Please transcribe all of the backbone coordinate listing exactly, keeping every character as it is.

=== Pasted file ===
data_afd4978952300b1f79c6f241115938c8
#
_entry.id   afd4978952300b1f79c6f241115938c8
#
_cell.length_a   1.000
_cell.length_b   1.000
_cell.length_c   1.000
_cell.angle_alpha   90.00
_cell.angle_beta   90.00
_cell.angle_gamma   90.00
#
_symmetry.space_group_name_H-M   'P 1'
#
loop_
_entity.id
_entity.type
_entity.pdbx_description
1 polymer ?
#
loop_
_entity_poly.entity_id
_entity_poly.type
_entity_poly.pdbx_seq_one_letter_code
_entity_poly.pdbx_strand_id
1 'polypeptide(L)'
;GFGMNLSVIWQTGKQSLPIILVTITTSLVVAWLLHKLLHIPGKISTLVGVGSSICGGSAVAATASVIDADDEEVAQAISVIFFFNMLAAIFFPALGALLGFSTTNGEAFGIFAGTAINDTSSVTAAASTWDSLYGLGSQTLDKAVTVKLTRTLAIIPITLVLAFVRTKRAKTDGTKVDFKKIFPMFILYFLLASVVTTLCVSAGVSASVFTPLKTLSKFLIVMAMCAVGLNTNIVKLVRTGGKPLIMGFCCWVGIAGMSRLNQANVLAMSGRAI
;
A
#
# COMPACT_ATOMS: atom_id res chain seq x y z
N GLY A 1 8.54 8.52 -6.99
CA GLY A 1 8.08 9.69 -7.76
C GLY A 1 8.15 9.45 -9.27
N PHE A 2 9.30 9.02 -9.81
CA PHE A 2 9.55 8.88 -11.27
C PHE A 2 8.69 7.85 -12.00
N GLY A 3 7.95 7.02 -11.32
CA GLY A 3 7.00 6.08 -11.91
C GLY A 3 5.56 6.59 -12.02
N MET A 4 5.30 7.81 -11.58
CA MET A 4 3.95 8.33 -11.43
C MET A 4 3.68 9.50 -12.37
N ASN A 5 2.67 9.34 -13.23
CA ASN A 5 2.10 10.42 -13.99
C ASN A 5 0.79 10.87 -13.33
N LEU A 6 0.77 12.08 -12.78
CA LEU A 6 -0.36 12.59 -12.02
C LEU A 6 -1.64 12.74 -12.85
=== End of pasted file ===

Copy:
data_afd4978952300b1f79c6f241115938c8
#
_entry.id   afd4978952300b1f79c6f241115938c8
#
_cell.length_a   1.000
_cell.length_b   1.000
_cell.length_c   1.000
_cell.angle_alpha   90.00
_cell.angle_beta   90.00
_cell.angle_gamma   90.00
#
_symmetry.space_group_name_H-M   'P 1'
#
loop_
_entity.id
_entity.type
_entity.pdbx_description
1 polymer ?
#
loop_
_entity_poly.entity_id
_entity_poly.type
_entity_poly.pdbx_seq_one_letter_code
_entity_poly.pdbx_strand_id
1 'polypeptide(L)'
;GFGMNLSVIWQTGKQSLPIILVTITTSLVVAWLLHKLLHIPGKISTLVGVGSSICGGSAVAATASVIDADDEEVAQAISVIFFFNMLAAIFFPALGALLGFSTTNGEAFGIFAGTAINDTSSVTAAASTWDSLYGLGSQTLDKAVTVKLTRTLAIIPITLVLAFVRTKRAKTDGTKVDFKKIFPMFILYFLLASVVTTLCVSAGVSASVFTPLKTLSKFLIVMAMCAVGLNTNIVKLVRTGGKPLIMGFCCWVGIAGMSRLNQANVLAMSGRAI
;
A
#
# COMPACT_ATOMS: atom_id res chain seq x y z
N GLY A 1 8.54 8.52 -6.99
CA GLY A 1 8.08 9.69 -7.76
C GLY A 1 8.15 9.45 -9.27
N PHE A 2 9.30 9.02 -9.81
CA PHE A 2 9.55 8.88 -11.27
C PHE A 2 8.69 7.85 -12.00
N GLY A 3 7.95 7.02 -11.32
CA GLY A 3 7.00 6.08 -11.91
C GLY A 3 5.56 6.59 -12.02
N MET A 4 5.30 7.81 -11.58
CA MET A 4 3.95 8.33 -11.43
C MET A 4 3.68 9.50 -12.37
N ASN A 5 2.67 9.34 -13.23
CA ASN A 5 2.10 10.42 -13.99
C ASN A 5 0.79 10.87 -13.33
N LEU A 6 0.77 12.08 -12.78
CA LEU A 6 -0.36 12.59 -12.02
C LEU A 6 -1.64 12.74 -12.85